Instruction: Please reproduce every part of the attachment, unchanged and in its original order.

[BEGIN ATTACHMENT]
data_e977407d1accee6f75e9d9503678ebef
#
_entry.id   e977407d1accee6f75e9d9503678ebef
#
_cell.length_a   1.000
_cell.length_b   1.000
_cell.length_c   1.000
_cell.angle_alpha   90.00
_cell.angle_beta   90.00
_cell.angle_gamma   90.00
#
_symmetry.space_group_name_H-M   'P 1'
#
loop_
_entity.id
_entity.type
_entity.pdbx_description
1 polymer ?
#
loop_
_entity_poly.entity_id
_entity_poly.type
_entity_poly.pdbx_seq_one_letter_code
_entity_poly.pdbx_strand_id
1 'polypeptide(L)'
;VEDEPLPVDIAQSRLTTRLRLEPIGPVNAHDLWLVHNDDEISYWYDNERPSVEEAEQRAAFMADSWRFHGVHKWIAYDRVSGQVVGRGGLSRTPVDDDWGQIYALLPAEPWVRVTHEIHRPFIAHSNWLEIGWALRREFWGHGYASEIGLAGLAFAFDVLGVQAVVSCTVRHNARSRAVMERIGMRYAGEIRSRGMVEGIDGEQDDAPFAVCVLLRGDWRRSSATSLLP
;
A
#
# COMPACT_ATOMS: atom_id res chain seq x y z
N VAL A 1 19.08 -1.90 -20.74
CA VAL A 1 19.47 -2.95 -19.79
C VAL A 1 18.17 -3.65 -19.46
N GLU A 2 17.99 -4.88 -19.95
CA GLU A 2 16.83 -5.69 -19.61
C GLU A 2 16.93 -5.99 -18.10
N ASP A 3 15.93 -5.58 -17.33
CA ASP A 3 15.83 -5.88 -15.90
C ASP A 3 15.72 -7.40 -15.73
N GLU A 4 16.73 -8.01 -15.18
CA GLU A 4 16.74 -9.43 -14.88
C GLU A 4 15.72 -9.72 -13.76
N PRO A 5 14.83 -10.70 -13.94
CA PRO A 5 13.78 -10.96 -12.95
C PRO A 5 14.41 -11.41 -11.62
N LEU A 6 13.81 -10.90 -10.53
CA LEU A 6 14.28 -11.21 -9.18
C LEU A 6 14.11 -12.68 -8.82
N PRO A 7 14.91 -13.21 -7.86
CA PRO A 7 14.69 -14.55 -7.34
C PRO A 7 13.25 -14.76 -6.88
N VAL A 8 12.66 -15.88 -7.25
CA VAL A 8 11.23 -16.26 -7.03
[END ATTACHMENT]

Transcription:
data_e977407d1accee6f75e9d9503678ebef
#
_entry.id   e977407d1accee6f75e9d9503678ebef
#
_cell.length_a   1.000
_cell.length_b   1.000
_cell.length_c   1.000
_cell.angle_alpha   90.00
_cell.angle_beta   90.00
_cell.angle_gamma   90.00
#
_symmetry.space_group_name_H-M   'P 1'
#
loop_
_entity.id
_entity.type
_entity.pdbx_description
1 polymer ?
#
loop_
_entity_poly.entity_id
_entity_poly.type
_entity_poly.pdbx_seq_one_letter_code
_entity_poly.pdbx_strand_id
1 'polypeptide(L)'
;VEDEPLPVDIAQSRLTTRLRLEPIGPVNAHDLWLVHNDDEISYWYDNERPSVEEAEQRAAFMADSWRFHGVHKWIAYDRVSGQVVGRGGLSRTPVDDDWGQIYALLPAEPWVRVTHEIHRPFIAHSNWLEIGWALRREFWGHGYASEIGLAGLAFAFDVLGVQAVVSCTVRHNARSRAVMERIGMRYAGEIRSRGMVEGIDGEQDDAPFAVCVLLRGDWRRSSATSLLP
;
A
#
# COMPACT_ATOMS: atom_id res chain seq x y z
N VAL A 1 19.08 -1.90 -20.74
CA VAL A 1 19.47 -2.95 -19.79
C VAL A 1 18.17 -3.65 -19.46
N GLU A 2 17.99 -4.88 -19.95
CA GLU A 2 16.83 -5.69 -19.61
C GLU A 2 16.93 -5.99 -18.10
N ASP A 3 15.93 -5.58 -17.33
CA ASP A 3 15.83 -5.88 -15.90
C ASP A 3 15.72 -7.40 -15.73
N GLU A 4 16.73 -8.01 -15.18
CA GLU A 4 16.74 -9.43 -14.88
C GLU A 4 15.72 -9.72 -13.76
N PRO A 5 14.83 -10.70 -13.94
CA PRO A 5 13.78 -10.96 -12.95
C PRO A 5 14.41 -11.41 -11.62
N LEU A 6 13.81 -10.90 -10.53
CA LEU A 6 14.28 -11.21 -9.18
C LEU A 6 14.11 -12.68 -8.82
N PRO A 7 14.91 -13.21 -7.86
CA PRO A 7 14.69 -14.55 -7.34
C PRO A 7 13.25 -14.76 -6.88
N VAL A 8 12.66 -15.88 -7.25
CA VAL A 8 11.23 -16.26 -7.03